Former SBS managing director Shaun Brown was a late addition to the Q&A editorial review, after the independent inquiry previously agreed to by the ABC board became rather more pointed in light of recent events.
The board yesterday issued its first formal response to the Q&A controversy, sounding its agreement with the snap statement issued by ABC management last week that described the decision to have Zaky Mallah on live TV as “an error”.
The board had signed off on the independent editorial review, the ABC’s fifth since reviews were instituted in 2013, at its June 3 board meeting, more than two weeks before the fateful episode. But it became rather more pertinent on June 22, when Mallah went off script and responded to parliamentary secretary Steven Ciobo’s answer to his question.
The ABC had been in discussions with TV veteran Ray Martin for some weeks, though Crikey understands he had yet to formally agree to conduct the review when last week’s Q&A aired. That’s good for him, because it suggests he knows what he’s getting into. Reviewing ABC editorial conduct is a fraught pursuit, given how ideologically polarised criticisms and defences of the ABC tend to be. The last editorial reviewer Aunty commissioned — highly awarded Fairfax business editor and journalist Colleen Ryan — was heavily criticised after finding Sarah Ferguson’s opening question to Joe Hockey on budget night 2014 had possibly breached the broadcaster’s editorial guidelines.
It’s the first time the ABC has had two people conduct a review of this sort. Martin, a television veteran with plenty of experience in tabloid journalism, and Brown, who was chosen for his public broadcasting experience, will have several months to review the first 22 episodes of Q&A this year, concluding with the June 22 episode. Their terms of reference are audience selection, panel selection and make-up, subject selection, and the social media strategy of Q&A, which includes on-air tweets.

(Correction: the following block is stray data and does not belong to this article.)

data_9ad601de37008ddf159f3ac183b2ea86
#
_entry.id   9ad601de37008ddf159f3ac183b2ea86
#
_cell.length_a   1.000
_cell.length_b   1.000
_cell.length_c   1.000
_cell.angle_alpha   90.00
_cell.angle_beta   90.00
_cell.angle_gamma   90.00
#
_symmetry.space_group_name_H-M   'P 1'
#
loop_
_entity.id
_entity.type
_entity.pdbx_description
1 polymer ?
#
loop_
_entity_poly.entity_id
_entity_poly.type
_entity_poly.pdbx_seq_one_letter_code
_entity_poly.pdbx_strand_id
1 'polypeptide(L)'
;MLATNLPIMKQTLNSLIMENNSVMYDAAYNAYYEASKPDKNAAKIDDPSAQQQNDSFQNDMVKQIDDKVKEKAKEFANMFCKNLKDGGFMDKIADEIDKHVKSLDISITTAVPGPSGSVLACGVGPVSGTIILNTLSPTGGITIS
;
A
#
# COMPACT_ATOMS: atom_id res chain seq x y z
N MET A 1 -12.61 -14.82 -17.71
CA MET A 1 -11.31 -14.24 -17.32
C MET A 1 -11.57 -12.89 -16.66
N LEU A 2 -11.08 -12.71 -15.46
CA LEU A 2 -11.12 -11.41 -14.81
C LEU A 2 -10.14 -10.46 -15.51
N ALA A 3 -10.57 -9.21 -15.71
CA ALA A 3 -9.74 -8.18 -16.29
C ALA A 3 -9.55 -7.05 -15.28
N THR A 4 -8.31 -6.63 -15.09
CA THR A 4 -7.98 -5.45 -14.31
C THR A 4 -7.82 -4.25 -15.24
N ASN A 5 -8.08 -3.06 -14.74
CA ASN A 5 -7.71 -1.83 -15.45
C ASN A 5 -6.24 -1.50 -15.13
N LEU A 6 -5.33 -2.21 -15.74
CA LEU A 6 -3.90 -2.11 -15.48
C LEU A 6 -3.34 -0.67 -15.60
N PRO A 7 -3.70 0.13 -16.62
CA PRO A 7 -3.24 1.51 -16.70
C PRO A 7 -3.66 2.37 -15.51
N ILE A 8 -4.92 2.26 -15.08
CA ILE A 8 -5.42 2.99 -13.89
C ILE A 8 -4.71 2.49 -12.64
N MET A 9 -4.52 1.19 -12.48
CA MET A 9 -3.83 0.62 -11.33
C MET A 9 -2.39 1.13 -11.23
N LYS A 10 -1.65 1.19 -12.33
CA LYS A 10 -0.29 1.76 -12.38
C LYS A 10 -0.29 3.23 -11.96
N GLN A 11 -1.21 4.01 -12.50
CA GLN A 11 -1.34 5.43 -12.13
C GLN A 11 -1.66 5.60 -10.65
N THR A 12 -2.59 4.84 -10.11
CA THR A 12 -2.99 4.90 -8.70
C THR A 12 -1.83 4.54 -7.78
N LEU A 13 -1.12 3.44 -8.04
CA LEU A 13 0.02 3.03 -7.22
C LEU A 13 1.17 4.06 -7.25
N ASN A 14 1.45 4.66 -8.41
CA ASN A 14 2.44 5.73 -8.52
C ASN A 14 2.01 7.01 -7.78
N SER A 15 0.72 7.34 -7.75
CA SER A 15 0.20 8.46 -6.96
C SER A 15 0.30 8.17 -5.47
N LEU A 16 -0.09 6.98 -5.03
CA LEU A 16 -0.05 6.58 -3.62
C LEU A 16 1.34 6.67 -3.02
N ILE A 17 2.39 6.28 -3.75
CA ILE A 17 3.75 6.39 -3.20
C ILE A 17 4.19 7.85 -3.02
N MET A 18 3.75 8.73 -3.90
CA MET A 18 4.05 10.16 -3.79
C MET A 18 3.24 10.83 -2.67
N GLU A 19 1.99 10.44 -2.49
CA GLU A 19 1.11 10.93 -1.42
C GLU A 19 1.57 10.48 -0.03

The ABC board’s statement yesterday did not repeat the strident defence of the broadcaster’s role in Australian life given by Mark Scott last Thursday. Nor did it echo staff-appointed board director Matt Peacock’s exhortation this week to ABC staff to stand firm.
The board instead agreed with earlier statements by TV director Richard Finlayson in saying the ABC shouldn’t have had Mallah on in the manner it did:
“The Board agrees with ABC management’s statement last week that the decision to allow Zaky Mallah to appear live on the program was wrong. The nature of the Q&A broadcast made this program different to Mallah’s other media appearances. Given his criminal background and past public statements, the live broadcast meant that the ABC was not in a position to manage unpredictable or inappropriate actions or responses.”
This has led to perceptions that the board has not defended the ABC from attack, and instead buckled under public pressure to rein in its managing director. For example, the front page of The Australian today described the statement as the board publicly challenging Q&A host Tony Jones and managing director Mark Scott on the affair.
Questioned on this by Crikey, an ABC spokesman firmly rejected the view that the board’s statement should be read as a rebuke to Mark Scott, saying the managing director was “actively involved in discussions about Q&A and the content of the board statement released”, while noting that Scott sits on the ABC board. “The suggestion in The Australian that Mr Scott is not in agreement with ABC chairman James Spigelman and the rest of the board is incorrect.”
The spokesman also hit back at an opinion piece by Andrew Bolt published today, which depicted the board as having acted due to the pressure of recent events. “This is wrong. The editorial review of Q&A was ratified by the board on June 3, well before the June 22 broadcast of the program,” the spokesman said.
One person who was unambiguously slapped down by the board statement was Q&A executive producer Peter McEvoy, one of the ABC’s most experienced producers, who, the board revealed, has been given a formal warning under the ABC’s misconduct provisions. These provisions are in the ABC’s industrial agreement and basically operate on a three-strikes policy. The warning will appear on McEvoy’s permanent record.
The board said given the issues around Mallah’s appearance, it should have been “referred up to senior management in the television division under the ABC’s Editorial Policies”.